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Jason changes gears again for the final story, Nothing, where we see an elderly lady, Emma, struggling – as she tries to eat her food a very creepy black-eyed character snatches her fork from her hand. As she looks on perplexed a nurse asks her what’s wrong. “They took the… to eat with.” “A fork?” “Ah, yes. A fork,” Emma replies and suddenly the fork is in her hand again. As the story progresses we see these same disturbing, black-eyed characters trying to remove other items – they take a painting from the wall, Emma confused points to what to her is now a blank wall, only for her son to ask if she is looking at the painting. As soon as she hears the word the painting re-appears, and slowly it dawns on us that she has Alzheimer’s or a similar degenerative disease, the dark-eyed characters are her mind’s way of seeing the disease slowly robbing her of her senses and faculties and memories. It’s incredibly clever and also terribly poignant, not least when her daughter comes to visit and the dark-eyed character holds his hand in front of her face – now Emma can’t recognise her own daughter, although there are small victories such as the black-eyed characters attempting to carry off something else, but she looks them in the face and names it, and Jason imparts such a sense of triumph on her face as he realises one small victory.

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If you haven’t read Jason yet then this new collection of short stories from Fantagraphics is an ideal introduction, while for those of us who are already fans it is a welcome addition to Jason’s oeuvre, offered up in a handsome small hardback volume. There are some sad, touching moment, some very emotional scenes, but also some brilliantly funny scenes, to make you sad, to make you laugh, to make you think, and all with just a few brief panels and hardly any dialogue, the accomplished work of an absolute master of the comics form. Superb.

This review was originally penned for the Forbidden Planet Blog

Jessica Jones: Alias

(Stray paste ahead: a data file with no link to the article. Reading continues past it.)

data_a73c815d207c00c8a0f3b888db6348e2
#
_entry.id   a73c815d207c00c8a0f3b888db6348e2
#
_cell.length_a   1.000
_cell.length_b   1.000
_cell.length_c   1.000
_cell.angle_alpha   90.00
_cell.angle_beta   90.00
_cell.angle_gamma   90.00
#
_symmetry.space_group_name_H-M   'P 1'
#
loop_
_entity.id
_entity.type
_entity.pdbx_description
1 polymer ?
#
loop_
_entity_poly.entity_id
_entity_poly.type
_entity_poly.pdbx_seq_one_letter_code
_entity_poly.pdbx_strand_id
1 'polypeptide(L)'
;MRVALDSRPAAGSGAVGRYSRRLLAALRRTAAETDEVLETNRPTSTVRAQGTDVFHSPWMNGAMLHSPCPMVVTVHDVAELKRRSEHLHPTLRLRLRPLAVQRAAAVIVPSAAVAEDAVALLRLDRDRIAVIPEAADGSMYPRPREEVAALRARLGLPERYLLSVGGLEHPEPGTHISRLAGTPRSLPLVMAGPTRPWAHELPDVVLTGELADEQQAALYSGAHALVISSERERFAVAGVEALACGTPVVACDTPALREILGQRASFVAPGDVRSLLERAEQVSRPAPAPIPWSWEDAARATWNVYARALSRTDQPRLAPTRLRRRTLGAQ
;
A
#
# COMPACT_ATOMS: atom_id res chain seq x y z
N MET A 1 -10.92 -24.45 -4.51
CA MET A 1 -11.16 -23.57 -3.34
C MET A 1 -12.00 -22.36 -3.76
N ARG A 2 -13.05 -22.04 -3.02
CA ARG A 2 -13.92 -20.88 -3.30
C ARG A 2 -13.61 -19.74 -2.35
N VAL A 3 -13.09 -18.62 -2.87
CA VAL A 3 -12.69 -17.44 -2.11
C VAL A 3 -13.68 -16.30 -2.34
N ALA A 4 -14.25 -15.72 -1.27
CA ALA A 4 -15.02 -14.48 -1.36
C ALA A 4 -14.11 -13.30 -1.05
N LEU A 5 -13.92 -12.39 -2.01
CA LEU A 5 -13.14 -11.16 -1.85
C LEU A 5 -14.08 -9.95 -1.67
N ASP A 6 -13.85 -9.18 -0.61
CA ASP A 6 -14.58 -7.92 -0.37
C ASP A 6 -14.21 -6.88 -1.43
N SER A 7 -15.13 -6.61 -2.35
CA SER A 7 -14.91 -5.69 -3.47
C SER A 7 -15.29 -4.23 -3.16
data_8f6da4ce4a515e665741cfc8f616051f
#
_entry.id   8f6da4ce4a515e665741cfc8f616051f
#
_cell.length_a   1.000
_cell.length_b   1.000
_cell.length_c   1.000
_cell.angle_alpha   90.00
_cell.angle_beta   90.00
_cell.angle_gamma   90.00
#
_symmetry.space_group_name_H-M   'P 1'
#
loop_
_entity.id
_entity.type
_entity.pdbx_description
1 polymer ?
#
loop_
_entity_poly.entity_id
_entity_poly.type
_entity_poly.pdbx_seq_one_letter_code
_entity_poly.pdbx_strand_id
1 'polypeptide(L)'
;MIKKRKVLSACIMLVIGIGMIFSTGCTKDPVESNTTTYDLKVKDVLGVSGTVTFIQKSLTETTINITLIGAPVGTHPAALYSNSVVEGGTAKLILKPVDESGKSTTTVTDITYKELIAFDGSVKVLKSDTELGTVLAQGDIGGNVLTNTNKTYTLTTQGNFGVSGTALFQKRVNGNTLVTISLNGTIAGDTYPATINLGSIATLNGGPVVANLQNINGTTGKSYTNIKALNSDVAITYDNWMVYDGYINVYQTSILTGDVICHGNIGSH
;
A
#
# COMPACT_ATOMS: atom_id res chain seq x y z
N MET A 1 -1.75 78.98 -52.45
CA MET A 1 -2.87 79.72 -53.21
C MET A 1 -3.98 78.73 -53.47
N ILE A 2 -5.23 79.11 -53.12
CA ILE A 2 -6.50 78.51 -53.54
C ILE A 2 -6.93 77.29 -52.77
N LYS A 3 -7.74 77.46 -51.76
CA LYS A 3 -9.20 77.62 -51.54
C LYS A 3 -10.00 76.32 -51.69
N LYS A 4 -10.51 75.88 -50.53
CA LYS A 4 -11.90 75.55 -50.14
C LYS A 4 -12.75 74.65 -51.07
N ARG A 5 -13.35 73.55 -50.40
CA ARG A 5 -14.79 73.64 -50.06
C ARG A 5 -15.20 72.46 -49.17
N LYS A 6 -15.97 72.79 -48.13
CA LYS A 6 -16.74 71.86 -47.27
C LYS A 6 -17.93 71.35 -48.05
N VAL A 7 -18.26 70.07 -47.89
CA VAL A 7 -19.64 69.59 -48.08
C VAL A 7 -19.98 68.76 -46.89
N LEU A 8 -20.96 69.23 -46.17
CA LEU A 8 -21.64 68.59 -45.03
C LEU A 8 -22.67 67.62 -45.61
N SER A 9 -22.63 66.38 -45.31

AKA Jessica Jones : Alias Volume 1,

Brian Michael Bendis, Michael Gaydos,

Marvel

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You’ve all been watching the new Jessica Jones TV series over the weekend, right? A companion piece of sorts to Netflix’s superb Daredevil series, it follows Jessica Jones, formerly the superhero Jewel, now retired from the capes and tights and running her own private investigation agency, Alias. Created by the excellent Brian Michael Bendis and Michael Gaydos back in 2001, the original volumes have been getting reprinted recently ahead of the new TV series, and that makes it a pretty good time to draw attention to them for those who missed them first time round, or for those who read them years ago and are feeling the urge to revisit them (you should, they stand up very well).

When we open this first volume we meet Jessica, in her small PI’s office, having an argument with a less than happy client. A lot of PI work involves morally messy stuff – spouses who suspect their partner is cheating on them, paying Jessica to find out and then, if their suspicions are confirmed, turning their anger on her in a “shoot the messenger” style. And that’s what this fairly seedy looking bloke in the “wife beater” vest does when she shows him the evidence of his wife’s infidelity. Despite the fact he paid her to investigate his wife and find this evidence, he turns his anger on Jessica and curses all women as the same (how could his wife cheat on such a charmer, muses Jessica), then he gets violent… And oh boy, has he picked the wrong woman to get violent with. She may be much smaller than he is, but Jessica was a superhero. In the next scene the man is flying through the glass window on her office door (and yes, they did borrow this for the start of the TV show, and it works great there too). I know violence rarely solves anything, but also have to admit there is a certain satisfaction in seeing a violent creep like this being taught a lesson by someone he thought was “defenceless” and weak…